Westlake Park

Westlake_parkLocated between Sixth & Seventh and Alvarado & Park View streets, in 1926 Westlake Park was a scenic oasis west of downtown Los Angeles, overlooked by fashionable apartment houses, hotels and tearooms.


The park c. 1921. LAPL collection.

In the 1920s, Wilshire Blvd. didn’t yet extend to downtown Los Angeles; rather, it terminated at the west end of the park. The causeway that carries Wilshire across the lake today didn’t open until late 1934

Westlake_Park_Los_AngelesThe park entered around West Lake, which was fed from a natural spring. The walkways that ringed the lake were popular for strolling.

Westlake_park_los_angelesWith Los Angeles’ mild weather, courting swains could take their sweethearts out boating on the lake all year ‘round.

Westlake_Park_Los AngelesIn January 1920 the Park Commission had architect Frederick J. Soper draw up plans for a new boathouse/café on the lake’s north shore. An 1896 band shell was replaced by a band stand that extended over the lake, where on lazy Sunday afternoons and warm summer evenings free live band concerts could be heard. The new Elks Hall (built 1922-23) can be seen towering over the park in this view.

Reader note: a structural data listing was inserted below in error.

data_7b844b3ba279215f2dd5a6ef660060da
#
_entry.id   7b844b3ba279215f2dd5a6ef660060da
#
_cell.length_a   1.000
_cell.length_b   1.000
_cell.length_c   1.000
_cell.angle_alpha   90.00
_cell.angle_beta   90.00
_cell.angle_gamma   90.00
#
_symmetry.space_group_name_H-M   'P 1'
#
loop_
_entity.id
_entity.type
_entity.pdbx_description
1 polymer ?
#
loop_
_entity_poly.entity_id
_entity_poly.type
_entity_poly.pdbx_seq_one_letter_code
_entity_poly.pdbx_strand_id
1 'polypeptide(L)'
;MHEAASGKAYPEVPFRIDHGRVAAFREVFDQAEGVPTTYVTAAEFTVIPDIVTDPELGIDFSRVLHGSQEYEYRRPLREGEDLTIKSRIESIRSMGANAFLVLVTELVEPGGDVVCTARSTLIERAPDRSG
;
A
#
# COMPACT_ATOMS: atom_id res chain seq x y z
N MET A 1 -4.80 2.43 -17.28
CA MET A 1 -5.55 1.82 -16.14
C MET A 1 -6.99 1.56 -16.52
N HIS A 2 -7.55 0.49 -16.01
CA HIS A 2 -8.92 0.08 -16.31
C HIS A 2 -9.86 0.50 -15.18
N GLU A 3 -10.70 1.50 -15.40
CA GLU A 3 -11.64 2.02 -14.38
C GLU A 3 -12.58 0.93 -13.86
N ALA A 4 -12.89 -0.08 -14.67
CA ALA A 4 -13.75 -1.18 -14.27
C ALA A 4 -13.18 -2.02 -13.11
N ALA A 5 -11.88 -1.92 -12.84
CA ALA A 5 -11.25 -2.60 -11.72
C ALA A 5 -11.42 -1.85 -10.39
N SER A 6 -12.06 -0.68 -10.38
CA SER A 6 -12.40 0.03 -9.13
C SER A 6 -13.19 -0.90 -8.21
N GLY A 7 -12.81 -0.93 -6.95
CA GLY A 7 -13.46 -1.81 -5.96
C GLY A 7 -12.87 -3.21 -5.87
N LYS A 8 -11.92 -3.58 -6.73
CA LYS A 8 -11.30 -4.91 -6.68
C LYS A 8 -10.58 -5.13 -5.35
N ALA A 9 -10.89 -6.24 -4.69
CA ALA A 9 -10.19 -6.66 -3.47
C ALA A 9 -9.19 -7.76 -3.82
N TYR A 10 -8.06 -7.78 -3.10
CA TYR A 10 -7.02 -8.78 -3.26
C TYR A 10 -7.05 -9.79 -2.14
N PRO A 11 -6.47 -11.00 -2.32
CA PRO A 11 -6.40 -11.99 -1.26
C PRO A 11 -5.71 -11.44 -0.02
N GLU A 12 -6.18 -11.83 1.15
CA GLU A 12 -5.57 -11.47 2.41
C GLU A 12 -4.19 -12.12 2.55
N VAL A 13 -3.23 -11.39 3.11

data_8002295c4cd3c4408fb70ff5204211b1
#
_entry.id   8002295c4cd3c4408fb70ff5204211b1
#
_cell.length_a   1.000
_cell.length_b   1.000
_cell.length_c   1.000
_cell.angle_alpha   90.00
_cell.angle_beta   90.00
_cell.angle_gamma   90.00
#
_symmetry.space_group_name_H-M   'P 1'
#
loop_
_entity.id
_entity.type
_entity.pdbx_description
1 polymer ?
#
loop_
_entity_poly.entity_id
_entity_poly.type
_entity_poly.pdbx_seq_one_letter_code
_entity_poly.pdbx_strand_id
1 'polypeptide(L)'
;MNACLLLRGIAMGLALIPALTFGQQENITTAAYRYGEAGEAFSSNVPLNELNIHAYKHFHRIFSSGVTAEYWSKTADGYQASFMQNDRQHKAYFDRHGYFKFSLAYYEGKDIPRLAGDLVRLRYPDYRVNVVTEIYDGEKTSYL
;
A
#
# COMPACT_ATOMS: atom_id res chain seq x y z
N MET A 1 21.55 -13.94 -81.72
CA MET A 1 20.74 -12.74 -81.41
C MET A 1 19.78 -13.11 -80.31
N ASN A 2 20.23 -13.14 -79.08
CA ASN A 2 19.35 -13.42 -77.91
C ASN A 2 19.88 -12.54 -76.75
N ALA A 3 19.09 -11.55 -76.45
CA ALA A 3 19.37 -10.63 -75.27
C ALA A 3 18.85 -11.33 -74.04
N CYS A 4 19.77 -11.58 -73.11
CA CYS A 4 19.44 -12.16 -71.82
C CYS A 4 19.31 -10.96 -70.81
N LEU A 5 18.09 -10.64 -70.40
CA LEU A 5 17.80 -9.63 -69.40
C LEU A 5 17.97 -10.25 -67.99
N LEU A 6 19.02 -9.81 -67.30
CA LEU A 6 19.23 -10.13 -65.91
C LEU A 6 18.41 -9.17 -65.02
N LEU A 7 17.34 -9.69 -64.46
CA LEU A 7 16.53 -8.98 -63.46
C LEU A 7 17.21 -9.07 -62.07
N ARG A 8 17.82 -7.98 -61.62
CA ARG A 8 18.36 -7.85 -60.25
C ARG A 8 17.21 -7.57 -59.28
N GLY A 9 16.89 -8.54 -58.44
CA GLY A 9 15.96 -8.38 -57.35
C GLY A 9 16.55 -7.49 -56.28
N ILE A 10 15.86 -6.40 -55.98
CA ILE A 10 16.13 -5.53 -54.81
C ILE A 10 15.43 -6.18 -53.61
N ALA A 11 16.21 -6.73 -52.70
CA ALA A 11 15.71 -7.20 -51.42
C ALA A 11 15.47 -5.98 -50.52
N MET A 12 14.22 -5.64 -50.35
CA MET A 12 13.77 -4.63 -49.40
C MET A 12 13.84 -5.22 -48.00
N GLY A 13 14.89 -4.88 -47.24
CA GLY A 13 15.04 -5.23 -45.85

westlake_park_los_angelesIn 1922 new technology allowed radio broadcasts to be transmitted to the park, so canoedelers could paddle to music. In the summer of 1925, Westlake’s bandstand was equipped with a transmitting station, allowing concerts from the park to be broadcast around the city. On Christmas Eve 1926, a lighted tree was anchored to the middle of the lake and carols performed by local church choirs were broadcast live over station KNX


Water & Power Associates

Boats on the lake could be enjoyed day and night.

vvestlake_park_los_angelesScenes of people enjoying Westlake Park’s charms in the wintertime were especially popular for sending back to eastern friends who were busy shoveling snow.


The Westlake Theater at 638 S. Alvarado St. opened in September 1926. Its giant electric roof sign could been seen from all around the lake. Lapl.

mary_louise_tearoom_westlake_park_ exterior

The Mary Louise Tea Room opened in its own 3-story building opposite Westlake Park in 1922.

The 1934 causeway bisected the lake. The northern portion was eventually drained. In the early days of World War II, May 1942, the park would be renamed in honor of Gen. Douglas MacArthur, just as Central Park had been renamed Pershing Square Park in a burst of patriotism after WWI.


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